Castle of Stone and Sea: The Life, Songs, and Stories of a Nineteenth-Century Breton Woman
In partnership with the Scottish Storytelling Centre
Linklater Rooms – Free Admission
One of Brittany’s most acclaimed voices, Marthe Vassallo, shares emotions and awe as she retraces, via a treasure trove of documents, the life, song, and personality of an ‘obscure’ 19th-century woman, Maryvonne Le Flem. A story of poverty, pride, and mysterious islands, celebrating the power of speech and song.
Maryvonne would be a forgotten name in a registry, were it not for her encounter with Breton writer and folklorist, Anatole Le Braz, and musician Maurice Duhamel: the former collected pages and pages of her traditional songs and her stories, and gradually became a true friend of hers; the latter published over 60 of her tunes in his vast collection of traditional Breton music. It took Marthe Vassallo's curiosity, one century later, to find that all this corpus, as well as a portrait she had found, depicted the same person – and a fiercely interesting person at that.
Marthe Vassallo is hailed as one of the greatest voices in today's Breton music. A versatile artist, whose interests range from opera to many kinds of stage performance, she remains true to Breton traditional singing, collaborating with singers and musicians such as Gilles Le Bigot and Jean-Michel Veillon, the Bagad Kemper, Annie Ebrel, Nolùen Le Buhé, Philippe Ollivier and dance music band Loened Fall. In the past few years she has also become more visible as a writer. Her book+ CD Les Chants du Livre Bleu was distinguished in 2016 by the prestigious Académie Charles Cros.
Scottish International Storytelling Festival - Aberdeen Event
This event is co-sponsored by the Elphinstone Institute and the Scottish Storytelling Centre, and is part of the 2017 Scottish International Storytelling Festival, 'Open Word–Open World'.
A continuing collaboration between Pakistani singer Sara Kazmi and Scotland-based musician Sarah Hayes joins an exchange of stories and poems between Pakistani poet Shazea Quraishi and Scottish storyteller Ian Stephen. Enjoy a lively journey in music, song, story, and poetry from the Isle of Lewis to Lahore.
Sara Kazmihails from Lahore, Punjab in Pakistan. She is a student of Indian classical music, and has been training as a vocalist for the past seven years in dhrupad and khayal singing. She has also been extensively involved with Punjabi street theatre, an experience that heavily inspired her use of folk forms in her performance. Sara enjoys singing the Punjabi kafi, a popular poetic form that draws on the oral tradition of the region.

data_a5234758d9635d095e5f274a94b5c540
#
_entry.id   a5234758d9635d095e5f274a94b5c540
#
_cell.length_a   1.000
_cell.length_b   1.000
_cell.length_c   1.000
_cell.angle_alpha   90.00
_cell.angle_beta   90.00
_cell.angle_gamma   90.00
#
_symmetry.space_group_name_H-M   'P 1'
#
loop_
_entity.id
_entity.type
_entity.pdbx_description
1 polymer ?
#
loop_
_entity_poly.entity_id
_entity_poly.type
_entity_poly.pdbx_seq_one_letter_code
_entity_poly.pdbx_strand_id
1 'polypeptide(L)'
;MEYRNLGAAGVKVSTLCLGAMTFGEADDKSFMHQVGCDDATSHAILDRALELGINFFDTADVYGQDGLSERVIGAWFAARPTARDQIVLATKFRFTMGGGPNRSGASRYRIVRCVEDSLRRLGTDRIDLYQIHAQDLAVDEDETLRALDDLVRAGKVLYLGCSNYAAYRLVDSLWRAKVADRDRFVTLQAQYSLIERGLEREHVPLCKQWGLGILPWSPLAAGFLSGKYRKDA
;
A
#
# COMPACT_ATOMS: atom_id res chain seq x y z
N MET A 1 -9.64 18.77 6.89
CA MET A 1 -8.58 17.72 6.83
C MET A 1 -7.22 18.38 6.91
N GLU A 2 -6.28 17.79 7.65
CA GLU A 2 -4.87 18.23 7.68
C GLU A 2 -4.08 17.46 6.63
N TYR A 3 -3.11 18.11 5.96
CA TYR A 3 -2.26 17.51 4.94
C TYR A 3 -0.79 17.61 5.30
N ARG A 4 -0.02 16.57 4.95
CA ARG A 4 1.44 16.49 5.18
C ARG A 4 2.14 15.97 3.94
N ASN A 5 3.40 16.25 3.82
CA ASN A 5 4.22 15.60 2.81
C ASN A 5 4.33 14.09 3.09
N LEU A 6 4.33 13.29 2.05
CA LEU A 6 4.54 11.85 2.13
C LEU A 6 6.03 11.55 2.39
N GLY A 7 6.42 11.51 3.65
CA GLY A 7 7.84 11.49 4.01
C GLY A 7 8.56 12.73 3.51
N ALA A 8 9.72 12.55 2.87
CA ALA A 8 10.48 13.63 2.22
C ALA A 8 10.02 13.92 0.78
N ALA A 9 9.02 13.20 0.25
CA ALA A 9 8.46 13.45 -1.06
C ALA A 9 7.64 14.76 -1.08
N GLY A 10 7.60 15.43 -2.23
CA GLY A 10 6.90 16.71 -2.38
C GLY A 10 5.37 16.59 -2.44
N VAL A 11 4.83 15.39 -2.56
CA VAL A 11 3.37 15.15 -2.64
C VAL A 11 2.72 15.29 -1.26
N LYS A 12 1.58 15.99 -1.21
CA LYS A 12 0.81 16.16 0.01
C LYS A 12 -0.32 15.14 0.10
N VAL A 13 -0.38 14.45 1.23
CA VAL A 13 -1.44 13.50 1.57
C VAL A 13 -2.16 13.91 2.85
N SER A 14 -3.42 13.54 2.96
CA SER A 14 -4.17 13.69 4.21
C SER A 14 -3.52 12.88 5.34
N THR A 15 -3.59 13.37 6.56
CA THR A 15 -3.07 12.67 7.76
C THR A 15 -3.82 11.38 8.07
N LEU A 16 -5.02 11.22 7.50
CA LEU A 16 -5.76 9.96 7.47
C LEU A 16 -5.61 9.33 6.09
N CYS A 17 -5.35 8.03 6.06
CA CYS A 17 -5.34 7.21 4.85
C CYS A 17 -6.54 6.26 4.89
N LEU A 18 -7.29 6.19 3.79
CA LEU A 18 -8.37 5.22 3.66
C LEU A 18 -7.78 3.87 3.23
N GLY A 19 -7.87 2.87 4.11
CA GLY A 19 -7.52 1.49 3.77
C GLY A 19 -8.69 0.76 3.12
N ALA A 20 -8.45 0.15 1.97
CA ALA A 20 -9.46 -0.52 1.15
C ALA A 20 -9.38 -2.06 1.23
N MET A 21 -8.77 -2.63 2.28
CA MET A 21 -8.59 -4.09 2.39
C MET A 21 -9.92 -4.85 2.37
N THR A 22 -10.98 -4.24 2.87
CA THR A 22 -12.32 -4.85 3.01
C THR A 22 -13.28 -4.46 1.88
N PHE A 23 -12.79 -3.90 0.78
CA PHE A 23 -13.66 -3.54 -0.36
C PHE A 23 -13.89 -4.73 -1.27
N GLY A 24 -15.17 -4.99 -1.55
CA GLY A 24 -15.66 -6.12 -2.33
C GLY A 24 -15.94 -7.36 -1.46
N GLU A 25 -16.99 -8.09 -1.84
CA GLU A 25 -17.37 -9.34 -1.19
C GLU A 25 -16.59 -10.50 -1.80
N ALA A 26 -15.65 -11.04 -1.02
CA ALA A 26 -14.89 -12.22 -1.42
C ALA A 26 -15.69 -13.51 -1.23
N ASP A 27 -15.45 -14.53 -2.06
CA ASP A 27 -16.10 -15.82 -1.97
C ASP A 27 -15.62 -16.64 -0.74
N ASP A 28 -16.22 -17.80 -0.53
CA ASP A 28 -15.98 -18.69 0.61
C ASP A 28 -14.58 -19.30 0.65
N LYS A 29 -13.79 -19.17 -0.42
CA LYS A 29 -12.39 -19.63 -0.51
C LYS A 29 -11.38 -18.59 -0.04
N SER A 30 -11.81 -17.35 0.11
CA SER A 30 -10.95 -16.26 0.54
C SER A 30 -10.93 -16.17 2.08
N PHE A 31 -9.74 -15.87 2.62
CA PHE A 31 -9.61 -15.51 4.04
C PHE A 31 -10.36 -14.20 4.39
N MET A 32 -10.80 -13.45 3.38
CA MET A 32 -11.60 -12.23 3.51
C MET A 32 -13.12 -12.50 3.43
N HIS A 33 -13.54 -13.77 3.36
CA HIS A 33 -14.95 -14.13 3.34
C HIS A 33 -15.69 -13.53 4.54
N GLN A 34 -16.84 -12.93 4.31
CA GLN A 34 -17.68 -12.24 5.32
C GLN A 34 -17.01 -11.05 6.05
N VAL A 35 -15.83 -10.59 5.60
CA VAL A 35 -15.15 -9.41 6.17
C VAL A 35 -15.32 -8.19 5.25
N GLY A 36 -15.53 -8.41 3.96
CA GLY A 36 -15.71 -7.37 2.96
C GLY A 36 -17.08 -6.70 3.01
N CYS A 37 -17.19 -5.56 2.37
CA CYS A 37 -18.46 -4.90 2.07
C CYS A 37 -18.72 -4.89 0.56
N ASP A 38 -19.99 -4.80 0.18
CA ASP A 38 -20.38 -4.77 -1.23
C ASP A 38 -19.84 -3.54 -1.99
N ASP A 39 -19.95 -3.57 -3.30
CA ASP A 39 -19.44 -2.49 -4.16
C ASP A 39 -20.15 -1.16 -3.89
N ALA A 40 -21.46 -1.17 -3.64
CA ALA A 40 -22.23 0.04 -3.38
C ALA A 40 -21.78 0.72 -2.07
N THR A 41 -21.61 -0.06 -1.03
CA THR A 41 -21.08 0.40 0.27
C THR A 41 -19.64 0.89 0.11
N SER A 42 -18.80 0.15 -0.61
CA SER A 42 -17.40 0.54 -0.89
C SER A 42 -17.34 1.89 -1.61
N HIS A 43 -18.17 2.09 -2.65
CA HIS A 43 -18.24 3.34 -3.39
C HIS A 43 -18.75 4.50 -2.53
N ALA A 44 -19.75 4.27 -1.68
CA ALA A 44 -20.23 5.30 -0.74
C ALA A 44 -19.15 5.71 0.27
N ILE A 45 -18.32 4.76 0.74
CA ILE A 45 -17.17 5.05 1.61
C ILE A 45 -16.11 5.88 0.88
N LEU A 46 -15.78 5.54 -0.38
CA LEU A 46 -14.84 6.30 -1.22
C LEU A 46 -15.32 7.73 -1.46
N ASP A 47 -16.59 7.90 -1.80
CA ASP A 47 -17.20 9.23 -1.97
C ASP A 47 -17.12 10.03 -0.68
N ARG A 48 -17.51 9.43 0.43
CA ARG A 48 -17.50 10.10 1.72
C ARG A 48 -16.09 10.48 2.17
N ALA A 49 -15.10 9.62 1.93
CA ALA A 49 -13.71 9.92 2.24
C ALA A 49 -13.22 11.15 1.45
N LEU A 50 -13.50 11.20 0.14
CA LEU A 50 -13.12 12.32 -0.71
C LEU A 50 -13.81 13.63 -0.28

Sarah Hayes is a flute player and singer from Northumberland. Based in Glasgow since 2005, she leads a busy and varied musical life performing, writing and recording with Admiral Fallow, Rachel Newton Band, Wildings, Alistair Anderson & Northlands, Sara Kazmi, Inge Thomson and more. Sarah’s debut album Woven – a studio reimagining of her Celtic Connections New Voices commission – has received widespread acclaim since its release in November 2015.
Shazea Quraishi is a Pakistani-born Canadian poet, playwright and translator based in London. Her poems have been published in the UK and US in publications including The Financial Times, Poetry Review and Modern Poetry in Translation. Her collection, The Art of Scratching, was published by Bloodaxe Books in May 2015 and she is developing a play based on her poetry chapbook 'The Courtesans Reply'. Shazea teaches with English PEN, Translators in Schools and The Poetry School.
Ian Stephen is from Stornoway, Isle of Lewis, and still lives there though he travels widely as a sailor as well as a performer, author and tutor. A graduate of Aberdeen University, Ian is a writer and storyteller as well as a volunteer skipper with traditional boat trusts on Lewis. His storytelling is indebted to his connections with the maritime world, developed during a Creative Scotland project to navigate through Scotland’s sea stories. He now passes on Lewis stories, some previously unrecorded and researches and revives Hebridean stories. He is the author of Western Isles Folk Tales, (The History Press, 2015), illustrated by Christine Morrison who also collaborated on his current book, Waypoints - Seascapes and Stories of Scotland's West Coast, (Adlard Coles Nautical/Bloomsbury, 2017). His poetry and fiction is published in many countries. A selected poems, Maritime, is published by Saraband, who also published his novel, A Book of Death and Fish.
- 2012 - 2016
2016 – Diaries of the Forest: Storytelling from the Amazon – Brazilian anthropologist and storyteller Betty Mindlin shares stories of her fieldwork and some of the myths of the Suruí Paiter from Rondônia in western Brazil.
2015 – If Stones Could Speak: Irish Tales from Liz Weir – Renowned storyteller Liz Weir comes to Aberdeen to share stories from her native Northern Ireland.
2014 – Stories and their Stories – Two of Scotland’s most celebrated storytellers, Lawrence Tulloch (Shetland) and Tom Muir (Orkney), in a night of exceptional stories from the Northern Isles.
2013 – Never-Ending Tales – An evening of traditional Traveller tales from the talented Aberdeen-born storyteller Tony Robertson.
2012 – Stories and Songs of Poland – Two of Poland’s most celebrated storytellers, Małgorzata Litwinowicz and Michał Malinowski, tell traditional stories from Poland and other countries.